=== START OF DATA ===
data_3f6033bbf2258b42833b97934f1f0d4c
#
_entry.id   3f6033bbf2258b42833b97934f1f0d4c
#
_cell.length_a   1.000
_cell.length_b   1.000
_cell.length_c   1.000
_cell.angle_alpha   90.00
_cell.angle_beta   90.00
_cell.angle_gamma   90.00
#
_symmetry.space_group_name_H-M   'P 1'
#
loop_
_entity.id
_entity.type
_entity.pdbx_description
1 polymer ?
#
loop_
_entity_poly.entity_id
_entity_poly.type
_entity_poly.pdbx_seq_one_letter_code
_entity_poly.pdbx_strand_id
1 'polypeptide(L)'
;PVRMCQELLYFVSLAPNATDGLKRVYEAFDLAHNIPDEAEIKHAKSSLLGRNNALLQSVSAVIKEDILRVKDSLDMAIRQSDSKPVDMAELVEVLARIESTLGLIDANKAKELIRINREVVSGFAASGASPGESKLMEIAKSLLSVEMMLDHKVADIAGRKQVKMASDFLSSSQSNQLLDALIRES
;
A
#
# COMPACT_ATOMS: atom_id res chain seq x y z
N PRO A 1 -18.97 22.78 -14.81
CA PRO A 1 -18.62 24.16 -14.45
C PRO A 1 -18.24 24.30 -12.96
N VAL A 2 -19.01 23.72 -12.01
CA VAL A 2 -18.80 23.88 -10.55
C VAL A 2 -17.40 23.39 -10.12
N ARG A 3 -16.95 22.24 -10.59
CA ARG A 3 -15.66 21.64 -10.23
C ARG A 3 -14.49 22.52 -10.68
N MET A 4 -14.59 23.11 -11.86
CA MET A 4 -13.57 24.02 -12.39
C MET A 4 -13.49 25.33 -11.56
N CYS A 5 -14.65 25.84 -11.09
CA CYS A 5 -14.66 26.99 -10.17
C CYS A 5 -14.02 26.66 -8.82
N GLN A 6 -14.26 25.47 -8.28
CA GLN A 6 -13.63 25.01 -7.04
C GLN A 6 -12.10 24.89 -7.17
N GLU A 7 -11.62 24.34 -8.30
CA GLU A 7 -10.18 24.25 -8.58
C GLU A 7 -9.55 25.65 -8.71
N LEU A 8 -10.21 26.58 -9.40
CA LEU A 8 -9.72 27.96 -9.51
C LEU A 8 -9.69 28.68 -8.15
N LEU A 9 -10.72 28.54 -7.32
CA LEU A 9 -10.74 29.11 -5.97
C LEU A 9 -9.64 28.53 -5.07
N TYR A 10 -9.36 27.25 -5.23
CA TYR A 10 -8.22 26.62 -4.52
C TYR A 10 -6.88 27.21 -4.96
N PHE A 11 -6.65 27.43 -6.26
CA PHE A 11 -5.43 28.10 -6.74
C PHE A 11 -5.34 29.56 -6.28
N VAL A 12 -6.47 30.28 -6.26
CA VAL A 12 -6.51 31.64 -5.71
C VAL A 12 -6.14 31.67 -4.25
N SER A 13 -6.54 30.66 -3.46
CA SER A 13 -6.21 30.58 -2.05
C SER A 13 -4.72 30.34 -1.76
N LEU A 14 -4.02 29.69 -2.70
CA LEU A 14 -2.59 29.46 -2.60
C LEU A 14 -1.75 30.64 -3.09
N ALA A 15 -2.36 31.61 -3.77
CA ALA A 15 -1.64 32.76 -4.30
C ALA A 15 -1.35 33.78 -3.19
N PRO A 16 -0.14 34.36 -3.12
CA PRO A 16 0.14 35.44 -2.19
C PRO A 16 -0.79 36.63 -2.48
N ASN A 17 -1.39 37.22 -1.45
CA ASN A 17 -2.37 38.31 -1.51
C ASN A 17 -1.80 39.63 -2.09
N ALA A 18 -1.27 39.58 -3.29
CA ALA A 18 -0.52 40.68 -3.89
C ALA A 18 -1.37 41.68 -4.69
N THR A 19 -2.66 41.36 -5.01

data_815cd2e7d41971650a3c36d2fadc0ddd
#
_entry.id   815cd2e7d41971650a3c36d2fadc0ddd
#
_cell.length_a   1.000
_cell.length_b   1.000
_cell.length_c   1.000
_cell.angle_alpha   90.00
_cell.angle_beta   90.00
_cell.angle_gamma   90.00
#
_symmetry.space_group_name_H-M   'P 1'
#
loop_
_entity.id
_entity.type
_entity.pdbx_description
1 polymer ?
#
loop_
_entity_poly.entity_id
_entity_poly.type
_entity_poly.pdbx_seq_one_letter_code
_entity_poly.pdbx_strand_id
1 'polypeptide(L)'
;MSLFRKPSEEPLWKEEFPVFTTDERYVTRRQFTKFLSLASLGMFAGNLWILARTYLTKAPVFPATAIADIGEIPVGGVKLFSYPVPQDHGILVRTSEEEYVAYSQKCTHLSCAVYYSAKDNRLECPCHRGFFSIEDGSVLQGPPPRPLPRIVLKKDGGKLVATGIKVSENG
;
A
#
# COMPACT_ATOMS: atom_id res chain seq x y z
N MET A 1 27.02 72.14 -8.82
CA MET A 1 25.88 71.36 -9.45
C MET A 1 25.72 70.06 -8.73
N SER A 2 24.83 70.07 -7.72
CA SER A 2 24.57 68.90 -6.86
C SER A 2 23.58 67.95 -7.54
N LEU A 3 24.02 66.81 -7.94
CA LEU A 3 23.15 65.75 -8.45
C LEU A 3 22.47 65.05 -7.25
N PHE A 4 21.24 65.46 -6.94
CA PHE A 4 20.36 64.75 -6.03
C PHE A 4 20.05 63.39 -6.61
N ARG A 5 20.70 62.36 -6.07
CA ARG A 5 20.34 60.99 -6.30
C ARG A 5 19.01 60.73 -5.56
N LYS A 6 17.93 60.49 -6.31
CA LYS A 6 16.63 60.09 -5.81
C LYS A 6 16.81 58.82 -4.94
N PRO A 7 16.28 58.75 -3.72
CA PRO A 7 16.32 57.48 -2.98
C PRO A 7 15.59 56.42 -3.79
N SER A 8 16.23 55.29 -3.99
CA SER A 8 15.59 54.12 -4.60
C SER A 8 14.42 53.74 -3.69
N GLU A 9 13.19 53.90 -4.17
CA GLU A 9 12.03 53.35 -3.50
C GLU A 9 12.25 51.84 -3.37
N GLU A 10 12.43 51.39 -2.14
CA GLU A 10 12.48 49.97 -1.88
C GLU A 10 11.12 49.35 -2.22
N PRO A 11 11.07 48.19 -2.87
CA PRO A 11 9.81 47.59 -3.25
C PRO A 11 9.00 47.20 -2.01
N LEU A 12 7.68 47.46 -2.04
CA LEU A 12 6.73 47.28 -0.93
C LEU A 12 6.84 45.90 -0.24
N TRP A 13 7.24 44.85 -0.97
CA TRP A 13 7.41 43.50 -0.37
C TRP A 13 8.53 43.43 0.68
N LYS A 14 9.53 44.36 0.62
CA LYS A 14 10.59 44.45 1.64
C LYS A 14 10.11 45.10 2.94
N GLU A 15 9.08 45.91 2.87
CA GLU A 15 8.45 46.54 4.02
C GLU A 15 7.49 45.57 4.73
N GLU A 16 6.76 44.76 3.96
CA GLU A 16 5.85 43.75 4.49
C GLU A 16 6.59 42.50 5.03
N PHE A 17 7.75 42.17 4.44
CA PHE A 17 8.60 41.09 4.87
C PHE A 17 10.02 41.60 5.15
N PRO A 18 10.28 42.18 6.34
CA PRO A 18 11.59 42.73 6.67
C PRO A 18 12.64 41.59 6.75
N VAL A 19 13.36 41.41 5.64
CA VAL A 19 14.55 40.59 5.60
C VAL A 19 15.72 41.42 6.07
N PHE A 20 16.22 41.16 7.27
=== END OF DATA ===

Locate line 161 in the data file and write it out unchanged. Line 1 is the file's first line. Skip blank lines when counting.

N GLU A 16 6.76 44.76 3.96